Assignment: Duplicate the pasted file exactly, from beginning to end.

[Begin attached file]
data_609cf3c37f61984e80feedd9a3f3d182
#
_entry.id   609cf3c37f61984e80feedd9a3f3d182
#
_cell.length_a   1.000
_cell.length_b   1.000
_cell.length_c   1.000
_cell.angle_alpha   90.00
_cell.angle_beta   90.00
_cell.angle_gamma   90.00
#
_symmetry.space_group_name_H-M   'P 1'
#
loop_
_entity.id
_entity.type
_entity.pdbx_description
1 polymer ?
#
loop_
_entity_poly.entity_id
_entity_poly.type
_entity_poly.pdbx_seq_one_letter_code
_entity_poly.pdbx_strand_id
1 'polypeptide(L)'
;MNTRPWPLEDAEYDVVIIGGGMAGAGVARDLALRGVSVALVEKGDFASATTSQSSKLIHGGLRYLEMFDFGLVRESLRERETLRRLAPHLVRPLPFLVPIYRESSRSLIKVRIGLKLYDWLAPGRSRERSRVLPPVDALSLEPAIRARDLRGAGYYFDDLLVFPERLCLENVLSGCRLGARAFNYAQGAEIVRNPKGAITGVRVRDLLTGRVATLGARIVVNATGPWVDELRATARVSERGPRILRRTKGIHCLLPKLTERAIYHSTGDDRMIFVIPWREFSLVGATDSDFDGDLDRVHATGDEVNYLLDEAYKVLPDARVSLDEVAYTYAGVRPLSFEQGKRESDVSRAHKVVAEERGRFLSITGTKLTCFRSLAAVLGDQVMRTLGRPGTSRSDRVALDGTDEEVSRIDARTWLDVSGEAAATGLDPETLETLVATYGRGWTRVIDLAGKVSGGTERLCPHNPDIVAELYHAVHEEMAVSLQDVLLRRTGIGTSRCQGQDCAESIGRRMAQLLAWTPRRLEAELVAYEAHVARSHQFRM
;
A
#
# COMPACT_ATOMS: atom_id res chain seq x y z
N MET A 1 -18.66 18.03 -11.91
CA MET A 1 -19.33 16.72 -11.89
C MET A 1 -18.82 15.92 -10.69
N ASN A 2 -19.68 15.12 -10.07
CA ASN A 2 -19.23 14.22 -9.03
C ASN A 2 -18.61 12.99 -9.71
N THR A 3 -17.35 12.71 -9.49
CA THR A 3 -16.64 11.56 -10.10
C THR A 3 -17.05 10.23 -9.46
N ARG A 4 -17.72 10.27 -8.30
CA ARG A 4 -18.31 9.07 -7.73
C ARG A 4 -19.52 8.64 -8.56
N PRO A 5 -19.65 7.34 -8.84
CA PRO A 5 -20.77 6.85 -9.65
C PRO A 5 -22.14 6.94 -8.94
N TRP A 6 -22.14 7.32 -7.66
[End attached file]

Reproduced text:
data_609cf3c37f61984e80feedd9a3f3d182
#
_entry.id   609cf3c37f61984e80feedd9a3f3d182
#
_cell.length_a   1.000
_cell.length_b   1.000
_cell.length_c   1.000
_cell.angle_alpha   90.00
_cell.angle_beta   90.00
_cell.angle_gamma   90.00
#
_symmetry.space_group_name_H-M   'P 1'
#
loop_
_entity.id
_entity.type
_entity.pdbx_description
1 polymer ?
#
loop_
_entity_poly.entity_id
_entity_poly.type
_entity_poly.pdbx_seq_one_letter_code
_entity_poly.pdbx_strand_id
1 'polypeptide(L)'
;MNTRPWPLEDAEYDVVIIGGGMAGAGVARDLALRGVSVALVEKGDFASATTSQSSKLIHGGLRYLEMFDFGLVRESLRERETLRRLAPHLVRPLPFLVPIYRESSRSLIKVRIGLKLYDWLAPGRSRERSRVLPPVDALSLEPAIRARDLRGAGYYFDDLLVFPERLCLENVLSGCRLGARAFNYAQGAEIVRNPKGAITGVRVRDLLTGRVATLGARIVVNATGPWVDELRATARVSERGPRILRRTKGIHCLLPKLTERAIYHSTGDDRMIFVIPWREFSLVGATDSDFDGDLDRVHATGDEVNYLLDEAYKVLPDARVSLDEVAYTYAGVRPLSFEQGKRESDVSRAHKVVAEERGRFLSITGTKLTCFRSLAAVLGDQVMRTLGRPGTSRSDRVALDGTDEEVSRIDARTWLDVSGEAAATGLDPETLETLVATYGRGWTRVIDLAGKVSGGTERLCPHNPDIVAELYHAVHEEMAVSLQDVLLRRTGIGTSRCQGQDCAESIGRRMAQLLAWTPRRLEAELVAYEAHVARSHQFRM
;
A
#
# COMPACT_ATOMS: atom_id res chain seq x y z
N MET A 1 -18.66 18.03 -11.91
CA MET A 1 -19.33 16.72 -11.89
C MET A 1 -18.82 15.92 -10.69
N ASN A 2 -19.68 15.12 -10.07
CA ASN A 2 -19.23 14.22 -9.03
C ASN A 2 -18.61 12.99 -9.71
N THR A 3 -17.35 12.71 -9.49
CA THR A 3 -16.64 11.56 -10.10
C THR A 3 -17.05 10.23 -9.46
N ARG A 4 -17.72 10.27 -8.30
CA ARG A 4 -18.31 9.07 -7.73
C ARG A 4 -19.52 8.64 -8.56
N PRO A 5 -19.65 7.34 -8.84
CA PRO A 5 -20.77 6.85 -9.65
C PRO A 5 -22.14 6.94 -8.94
N TRP A 6 -22.14 7.32 -7.66